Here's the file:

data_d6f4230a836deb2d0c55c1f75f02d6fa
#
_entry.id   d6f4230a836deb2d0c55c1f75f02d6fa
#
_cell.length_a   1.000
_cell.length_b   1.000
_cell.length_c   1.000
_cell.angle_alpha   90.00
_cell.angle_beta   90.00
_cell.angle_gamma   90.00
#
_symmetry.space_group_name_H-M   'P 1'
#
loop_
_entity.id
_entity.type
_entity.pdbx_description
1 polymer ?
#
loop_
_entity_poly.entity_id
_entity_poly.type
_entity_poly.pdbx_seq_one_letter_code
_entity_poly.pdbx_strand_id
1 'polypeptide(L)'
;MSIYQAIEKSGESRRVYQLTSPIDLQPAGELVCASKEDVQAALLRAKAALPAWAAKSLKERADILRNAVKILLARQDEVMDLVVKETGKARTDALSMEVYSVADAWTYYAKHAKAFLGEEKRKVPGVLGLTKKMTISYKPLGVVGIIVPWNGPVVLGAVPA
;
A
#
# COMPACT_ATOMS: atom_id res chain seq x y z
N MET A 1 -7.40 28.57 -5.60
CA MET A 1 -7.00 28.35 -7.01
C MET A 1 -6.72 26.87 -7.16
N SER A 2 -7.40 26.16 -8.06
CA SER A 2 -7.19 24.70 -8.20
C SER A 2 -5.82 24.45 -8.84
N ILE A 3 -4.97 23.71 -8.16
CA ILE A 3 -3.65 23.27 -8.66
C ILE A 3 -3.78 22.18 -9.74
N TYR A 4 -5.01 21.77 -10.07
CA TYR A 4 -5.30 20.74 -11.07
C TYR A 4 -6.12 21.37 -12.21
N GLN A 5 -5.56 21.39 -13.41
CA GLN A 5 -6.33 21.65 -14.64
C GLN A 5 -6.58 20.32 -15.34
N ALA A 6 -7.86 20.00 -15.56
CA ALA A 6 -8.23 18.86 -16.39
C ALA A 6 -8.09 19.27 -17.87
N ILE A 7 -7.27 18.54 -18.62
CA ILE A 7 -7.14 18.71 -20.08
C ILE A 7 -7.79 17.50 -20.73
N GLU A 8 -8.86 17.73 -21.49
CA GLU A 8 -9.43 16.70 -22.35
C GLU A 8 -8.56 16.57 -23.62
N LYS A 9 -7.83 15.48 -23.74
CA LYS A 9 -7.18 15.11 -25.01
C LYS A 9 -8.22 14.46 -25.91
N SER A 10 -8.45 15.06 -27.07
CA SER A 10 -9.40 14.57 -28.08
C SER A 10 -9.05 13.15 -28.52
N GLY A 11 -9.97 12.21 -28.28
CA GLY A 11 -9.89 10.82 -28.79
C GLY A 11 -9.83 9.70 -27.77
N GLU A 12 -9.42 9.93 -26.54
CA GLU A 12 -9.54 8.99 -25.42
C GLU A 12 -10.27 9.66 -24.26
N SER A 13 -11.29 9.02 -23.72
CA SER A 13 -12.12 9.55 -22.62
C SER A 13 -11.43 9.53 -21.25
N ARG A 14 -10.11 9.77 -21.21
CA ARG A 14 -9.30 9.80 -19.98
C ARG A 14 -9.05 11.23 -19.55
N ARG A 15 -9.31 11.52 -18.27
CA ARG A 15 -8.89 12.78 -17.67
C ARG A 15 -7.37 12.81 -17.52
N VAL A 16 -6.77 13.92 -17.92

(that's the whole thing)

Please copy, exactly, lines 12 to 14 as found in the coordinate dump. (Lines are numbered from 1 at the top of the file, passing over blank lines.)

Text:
_symmetry.space_group_name_H-M   'P 1'
#
loop_